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Securing the forest boundary

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Forest Security Boundary
by Robin Granberg/ on 01 Oct 2022

Securing the forest boundary

In the article SID filter as security boundary between domains? (Part 7) - Trust account attack - from trusting to trusted , by Jonas Bülow Knudsen, Martin Sohn Christensen, Tobias Thorbjørn Munch Torp, they describe how the security boundary of the forest can be breached by an admin in the trusting forest and I will explain how you can mitigate this problem.


This topic has been discussed in the previous blog post Not A Security Boundary: Breaking Forest Trusts by Will Schroeder @harmj0y but I will focus on the scenario described in SID filter as security boundary between domains? (Part 7) - Trust account attack - from trusting to trusted.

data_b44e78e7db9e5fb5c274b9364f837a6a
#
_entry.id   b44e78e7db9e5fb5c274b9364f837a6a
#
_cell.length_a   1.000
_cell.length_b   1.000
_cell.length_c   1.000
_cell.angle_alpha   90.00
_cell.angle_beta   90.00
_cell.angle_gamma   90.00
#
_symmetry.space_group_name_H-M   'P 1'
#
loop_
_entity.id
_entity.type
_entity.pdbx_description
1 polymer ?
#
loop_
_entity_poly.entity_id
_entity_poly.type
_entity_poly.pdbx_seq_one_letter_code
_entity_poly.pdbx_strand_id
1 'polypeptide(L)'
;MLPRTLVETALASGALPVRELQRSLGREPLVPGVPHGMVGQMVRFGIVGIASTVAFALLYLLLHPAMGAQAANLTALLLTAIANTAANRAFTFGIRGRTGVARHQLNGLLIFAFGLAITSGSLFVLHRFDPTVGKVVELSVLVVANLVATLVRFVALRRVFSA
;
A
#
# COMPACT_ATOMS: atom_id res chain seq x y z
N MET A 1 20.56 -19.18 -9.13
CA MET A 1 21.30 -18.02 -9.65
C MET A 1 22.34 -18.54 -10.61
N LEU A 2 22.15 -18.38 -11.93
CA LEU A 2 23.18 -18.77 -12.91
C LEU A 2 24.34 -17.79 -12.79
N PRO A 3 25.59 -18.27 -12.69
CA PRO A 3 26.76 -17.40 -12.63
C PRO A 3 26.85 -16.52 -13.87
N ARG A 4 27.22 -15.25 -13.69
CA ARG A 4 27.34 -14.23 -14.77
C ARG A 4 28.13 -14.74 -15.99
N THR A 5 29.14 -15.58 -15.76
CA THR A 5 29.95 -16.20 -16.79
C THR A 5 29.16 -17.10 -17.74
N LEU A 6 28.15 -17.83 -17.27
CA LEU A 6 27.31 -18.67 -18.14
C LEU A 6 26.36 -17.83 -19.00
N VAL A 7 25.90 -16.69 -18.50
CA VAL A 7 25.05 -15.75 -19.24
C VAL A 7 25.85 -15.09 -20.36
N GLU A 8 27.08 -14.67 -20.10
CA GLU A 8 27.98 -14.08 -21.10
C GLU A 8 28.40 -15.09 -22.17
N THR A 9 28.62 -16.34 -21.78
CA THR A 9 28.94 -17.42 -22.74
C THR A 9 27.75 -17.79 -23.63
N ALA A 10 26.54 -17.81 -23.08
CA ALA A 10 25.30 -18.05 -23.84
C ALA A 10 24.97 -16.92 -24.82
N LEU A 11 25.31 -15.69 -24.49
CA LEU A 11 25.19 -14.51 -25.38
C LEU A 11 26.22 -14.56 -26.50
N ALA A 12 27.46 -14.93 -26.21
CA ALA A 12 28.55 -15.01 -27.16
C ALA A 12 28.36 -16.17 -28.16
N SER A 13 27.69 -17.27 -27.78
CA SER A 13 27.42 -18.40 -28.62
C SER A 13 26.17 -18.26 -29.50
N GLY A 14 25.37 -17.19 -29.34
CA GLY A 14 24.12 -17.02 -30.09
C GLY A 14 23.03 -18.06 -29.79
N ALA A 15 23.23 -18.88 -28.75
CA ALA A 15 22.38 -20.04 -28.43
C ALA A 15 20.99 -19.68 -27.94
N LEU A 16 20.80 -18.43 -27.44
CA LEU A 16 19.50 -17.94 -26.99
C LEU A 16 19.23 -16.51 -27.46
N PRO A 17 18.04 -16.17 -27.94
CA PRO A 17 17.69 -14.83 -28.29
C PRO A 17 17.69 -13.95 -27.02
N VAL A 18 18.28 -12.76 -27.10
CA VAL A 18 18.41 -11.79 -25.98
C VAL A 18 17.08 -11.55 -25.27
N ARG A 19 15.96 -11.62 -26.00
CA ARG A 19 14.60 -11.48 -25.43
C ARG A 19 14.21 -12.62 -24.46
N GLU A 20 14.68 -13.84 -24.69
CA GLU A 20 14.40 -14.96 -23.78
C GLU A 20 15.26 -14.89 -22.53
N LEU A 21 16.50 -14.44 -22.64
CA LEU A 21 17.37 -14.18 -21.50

When you set up a trust with another forest and specifically only want your users to access the resource in the other domain and not the other way around, that’s a one-way trust. You are the trusted part in this one-way trust and the other side is the trusting part. In most cases, you do not want to expose any directory information to the trusting side of the trust, since you do not trust or can control the security of that forest. The reason for the trust can be many but often organizations are in a situation where you need to migrate from one domain to another. Setting up this trust helps move resources to the destination domain. The old domain could contain a lot of legacy configurations and have a very poor security posture. Sometimes the old domain is managed by a third party that you do not trust. Microsoft has for a very long time presented the idea of the forest as the security boundary, but research by @Jonas_B_K, @martinsohndk, and Tobias Thorbjørn Munch Torp has shown that if you introduce a trust, even a one-way trust you have exposed yourself to the trusting part.